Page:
Also user-submitted benchmarks like Geekbench are notoriously unreliable. This is why we hope reviewers do comprehensive tests covering many scenarios as possible with many applications as possible. Too bad Geekbench 5 doesn't have an easy way to sort from low to high score like GB4.

Add to that the early nature of a hybrid core on Alderlake. Who knows what's running on what?
 

repoman27

Member
Dec 17, 2018
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RetiredEngineer® @chiakokhua tweeted this a few days ago, and I was wondering if anyone remembered seeing it before:


I was curious about the source and some idea of how old it was. My search attempts came up with nada.

All the roadmap leaks seem to point to a 56-core SKU at the top of the stack, but we know SPR XCC is based on four dies that each have 15 cpu core tiles plus an IMC tile and I/O cap. The theory being that each die will have at least one core disabled because... yields? I have a seriously hard time believing that the Intel that is currently touting a fully enabled 40-core monolithic die manufactured on 10+ won't try to bring to market a product with four fully enabled 15-core tiles on 10+++ a year later. Sure it might be thin-binned like the 8380 and/or liquid-cooled like the 8368Q, but it will almost certainly see the light of day. Unless there's some other technical reason that I'm just missing...

I was also contemplating the 34C MCC based platform indicated in that tweet. If we add another column to the XCC die—three more CPU core tiles and another IMC tile—we end up with an 18-core die with four memory channels. A two die package would have up to 36 cores (or 34 with at least one core disabled on each die) and still have 8-channel memory. An 18-core, 4-channel HEDT or workstation product would also be possible using a single die. The whole stack, LCC to XCC, is still covered by just three tape-outs: MCC tile, XCC left tile, and XCC right tile. Ironically though, the MCC tile will be larger and have more cores than the XCC tiles.

Also, here are some links to the recent Sapphire Rapids die-shot posts on Bilibili from YuuKi_AnS and Big IC Micro World, which probably include better quality images than other sources:

大IC微世界 Bilibili 2021-06-12
結城安穗-YuuKi_AnS Bilibili 2021-06-12
 
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eek2121

Golden Member
Aug 2, 2005
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What's the reasoning behind thinking these GB ST scores are the gracemont core ?
Gracemont has been widely rumored to have Skylake levels of performance. Skylake (Core i5 6500) performs similarly to current public GB5 scores while having similar clocks.
My reasons:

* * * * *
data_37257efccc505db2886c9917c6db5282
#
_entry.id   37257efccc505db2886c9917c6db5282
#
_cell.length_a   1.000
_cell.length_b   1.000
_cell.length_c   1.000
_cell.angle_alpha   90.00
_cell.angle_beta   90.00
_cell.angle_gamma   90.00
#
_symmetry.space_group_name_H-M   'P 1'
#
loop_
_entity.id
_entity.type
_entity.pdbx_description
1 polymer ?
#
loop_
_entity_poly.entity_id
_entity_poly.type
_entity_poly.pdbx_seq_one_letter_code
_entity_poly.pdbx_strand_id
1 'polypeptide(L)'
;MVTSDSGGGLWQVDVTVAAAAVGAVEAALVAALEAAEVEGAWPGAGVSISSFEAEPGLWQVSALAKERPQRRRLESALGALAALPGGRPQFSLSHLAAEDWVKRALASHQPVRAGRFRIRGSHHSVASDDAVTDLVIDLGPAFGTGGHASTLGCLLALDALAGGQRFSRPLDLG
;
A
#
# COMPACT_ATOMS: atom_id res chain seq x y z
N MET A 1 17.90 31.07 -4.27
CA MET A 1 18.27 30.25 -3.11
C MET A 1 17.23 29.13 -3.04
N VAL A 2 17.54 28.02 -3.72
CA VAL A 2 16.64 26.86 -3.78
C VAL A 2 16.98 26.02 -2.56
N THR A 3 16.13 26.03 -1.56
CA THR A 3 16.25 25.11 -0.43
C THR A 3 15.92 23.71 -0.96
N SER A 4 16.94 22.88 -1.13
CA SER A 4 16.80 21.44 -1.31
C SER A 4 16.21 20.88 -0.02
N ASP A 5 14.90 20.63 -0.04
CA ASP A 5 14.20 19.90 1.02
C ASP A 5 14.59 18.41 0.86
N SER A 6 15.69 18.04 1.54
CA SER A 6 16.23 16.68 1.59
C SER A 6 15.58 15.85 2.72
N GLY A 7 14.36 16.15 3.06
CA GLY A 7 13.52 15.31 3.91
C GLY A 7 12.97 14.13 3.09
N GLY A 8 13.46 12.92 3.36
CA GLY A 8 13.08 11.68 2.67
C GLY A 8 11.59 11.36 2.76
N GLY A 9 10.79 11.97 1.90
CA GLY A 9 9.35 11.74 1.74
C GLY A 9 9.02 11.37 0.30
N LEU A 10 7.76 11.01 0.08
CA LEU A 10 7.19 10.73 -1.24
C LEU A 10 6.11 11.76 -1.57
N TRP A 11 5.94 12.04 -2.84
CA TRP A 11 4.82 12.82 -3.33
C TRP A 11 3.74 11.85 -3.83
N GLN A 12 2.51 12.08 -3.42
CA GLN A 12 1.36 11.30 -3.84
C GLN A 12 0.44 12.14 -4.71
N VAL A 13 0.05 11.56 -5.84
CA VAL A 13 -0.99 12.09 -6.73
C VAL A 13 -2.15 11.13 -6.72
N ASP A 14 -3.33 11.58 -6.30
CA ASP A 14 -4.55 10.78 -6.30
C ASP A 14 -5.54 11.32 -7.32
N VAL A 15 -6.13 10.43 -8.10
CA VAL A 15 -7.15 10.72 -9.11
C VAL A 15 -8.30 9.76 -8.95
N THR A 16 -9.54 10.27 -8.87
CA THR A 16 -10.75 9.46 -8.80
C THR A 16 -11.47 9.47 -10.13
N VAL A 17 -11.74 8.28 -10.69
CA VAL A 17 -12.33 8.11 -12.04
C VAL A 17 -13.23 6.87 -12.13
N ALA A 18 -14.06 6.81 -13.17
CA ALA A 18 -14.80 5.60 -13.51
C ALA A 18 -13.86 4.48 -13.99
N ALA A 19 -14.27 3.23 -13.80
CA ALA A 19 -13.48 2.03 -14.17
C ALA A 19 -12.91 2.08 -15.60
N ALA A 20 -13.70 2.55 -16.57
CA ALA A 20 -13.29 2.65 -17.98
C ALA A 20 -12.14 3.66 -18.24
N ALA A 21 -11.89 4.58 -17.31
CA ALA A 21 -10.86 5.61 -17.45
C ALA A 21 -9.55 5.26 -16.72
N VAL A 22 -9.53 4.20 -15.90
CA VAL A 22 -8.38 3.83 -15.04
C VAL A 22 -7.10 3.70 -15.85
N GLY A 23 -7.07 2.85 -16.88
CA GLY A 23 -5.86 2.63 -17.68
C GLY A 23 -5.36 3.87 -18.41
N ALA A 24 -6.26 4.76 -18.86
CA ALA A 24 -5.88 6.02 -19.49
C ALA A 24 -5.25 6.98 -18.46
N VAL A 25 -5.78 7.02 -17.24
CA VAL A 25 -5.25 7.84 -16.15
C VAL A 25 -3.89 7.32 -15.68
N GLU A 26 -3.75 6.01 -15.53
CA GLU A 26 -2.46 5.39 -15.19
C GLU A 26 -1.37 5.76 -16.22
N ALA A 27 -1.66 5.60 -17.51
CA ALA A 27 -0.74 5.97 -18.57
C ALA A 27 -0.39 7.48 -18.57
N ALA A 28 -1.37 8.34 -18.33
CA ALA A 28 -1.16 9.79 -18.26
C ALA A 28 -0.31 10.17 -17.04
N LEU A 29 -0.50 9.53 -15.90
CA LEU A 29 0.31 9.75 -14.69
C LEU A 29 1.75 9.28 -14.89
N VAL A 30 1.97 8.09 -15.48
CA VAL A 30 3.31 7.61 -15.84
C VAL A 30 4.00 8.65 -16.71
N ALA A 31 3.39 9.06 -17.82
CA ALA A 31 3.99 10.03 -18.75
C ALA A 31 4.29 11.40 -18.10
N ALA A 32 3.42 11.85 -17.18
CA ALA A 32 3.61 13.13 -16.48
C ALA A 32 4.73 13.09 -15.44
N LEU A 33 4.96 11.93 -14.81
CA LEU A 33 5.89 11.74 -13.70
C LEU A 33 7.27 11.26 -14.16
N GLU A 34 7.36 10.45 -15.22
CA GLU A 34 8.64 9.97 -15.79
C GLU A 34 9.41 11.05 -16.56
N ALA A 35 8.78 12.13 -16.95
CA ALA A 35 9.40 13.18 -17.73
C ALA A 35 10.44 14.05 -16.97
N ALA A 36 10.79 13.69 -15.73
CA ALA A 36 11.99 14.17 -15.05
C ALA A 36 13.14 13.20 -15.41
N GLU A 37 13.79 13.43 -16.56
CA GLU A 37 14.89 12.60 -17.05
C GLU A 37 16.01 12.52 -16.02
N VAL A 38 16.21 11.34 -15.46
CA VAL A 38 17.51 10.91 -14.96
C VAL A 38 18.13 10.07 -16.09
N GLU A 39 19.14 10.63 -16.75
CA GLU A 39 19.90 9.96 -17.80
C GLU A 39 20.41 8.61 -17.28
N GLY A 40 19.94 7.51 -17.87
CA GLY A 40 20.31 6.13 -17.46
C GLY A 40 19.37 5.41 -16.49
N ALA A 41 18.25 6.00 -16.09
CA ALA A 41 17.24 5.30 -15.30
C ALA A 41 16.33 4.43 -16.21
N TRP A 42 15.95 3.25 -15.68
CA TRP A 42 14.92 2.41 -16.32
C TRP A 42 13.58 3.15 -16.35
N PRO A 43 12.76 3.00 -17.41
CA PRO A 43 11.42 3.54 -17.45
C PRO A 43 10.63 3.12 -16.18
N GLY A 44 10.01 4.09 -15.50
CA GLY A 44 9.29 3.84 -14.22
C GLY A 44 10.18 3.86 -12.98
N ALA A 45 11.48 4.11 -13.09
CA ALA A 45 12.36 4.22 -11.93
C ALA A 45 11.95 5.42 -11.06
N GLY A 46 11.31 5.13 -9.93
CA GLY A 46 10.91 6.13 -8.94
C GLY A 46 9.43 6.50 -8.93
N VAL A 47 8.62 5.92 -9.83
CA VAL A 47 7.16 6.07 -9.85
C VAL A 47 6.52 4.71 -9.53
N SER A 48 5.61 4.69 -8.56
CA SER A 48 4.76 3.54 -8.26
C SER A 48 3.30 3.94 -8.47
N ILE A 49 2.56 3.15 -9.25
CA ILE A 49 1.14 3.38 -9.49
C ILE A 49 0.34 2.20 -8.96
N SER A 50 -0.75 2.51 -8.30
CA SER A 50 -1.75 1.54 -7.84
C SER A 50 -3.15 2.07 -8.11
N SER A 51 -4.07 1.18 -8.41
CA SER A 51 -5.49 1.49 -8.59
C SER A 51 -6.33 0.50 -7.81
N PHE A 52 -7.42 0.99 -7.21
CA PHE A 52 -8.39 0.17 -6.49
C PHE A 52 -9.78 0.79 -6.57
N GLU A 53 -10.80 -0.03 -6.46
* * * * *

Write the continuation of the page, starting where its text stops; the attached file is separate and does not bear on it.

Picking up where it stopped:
Not saying all of them are, but those in the 1000 range make it plausible, and Tremont already gets 730. See early Lakefield ST leaks were abysmal. Now it's bad, but back then it was abysmal. It means it was running on the Tremont cores. In Lakefield, the Tremont cores are limited in clock speeds even when only 1 core is running.

Also user-submitted benchmarks like Geekbench are notoriously unreliable. This is why we hope reviewers do comprehensive tests covering many scenarios as possible with many applications as possible. Too bad Geekbench 5 doesn't have an easy way to sort from low to high score like GB4.

Add to that the early nature of a hybrid core on Alderlake. Who knows what's running on what?
It does. For multicore performance, add &sort=multicore_score to the end of the URL. For single core performance, add &sort=score to the end of the URL. Both options assume you already have some parameters following a question mark.
 

Exist50

Senior member
Aug 18, 2016
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I was also contemplating the 34C MCC based platform indicated in that tweet. If we add another column to the XCC die—three more CPU core tiles and another IMC tile—we end up with an 18-core die with four memory channels. A two die package would have up to 36 cores (or 34 with at least one core disabled on each die) and still have 8-channel memory. An 18-core, 4-channel HEDT or workstation product would also be possible using a single die. The whole stack, LCC to XCC, is still covered by just three tape-outs: MCC tile, XCC left tile, and XCC right tile. Ironically though, the MCC tile will be larger and have more cores than the XCC tiles.
Here's another thought. Consider a monolithic 34c MCC die. It would be huge, yes, but doable, and reasonably bin-able to <=32c high volume SKUs, without fussing with SNC or the like.
 

insertcarehere

Senior member
Jan 17, 2013
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Here's another thought. Consider a monolithic 34c MCC die. It would be huge, yes, but doable, and reasonably bin-able to <=32c high volume SKUs, without fussing with SNC or the like.
Existing 40-core ice lake server dies are (supposedly) approx 640mm^2, if SPR with less cores (half of which should be gracemont cores which take up nothing in size) isn't significantly smaller then Intel desperately needs better engineers.
 

diediealldie

Member
May 9, 2020
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Here's another thought. Consider a monolithic 34c MCC die. It would be huge, yes, but doable, and reasonably bin-able to <=32c high volume SKUs, without fussing with SNC or the like.
A single SPR tile uses ~480mm^2 with only 15 cores. This is equivalent to the size of a hypothetical 30-core Ice lake server chip. Either Ice lake server chip has a very bad yield(So that they negate low yield by using smaller tiles) or SPR is super nice compared to Ice lake to justify this enormous silicon uses.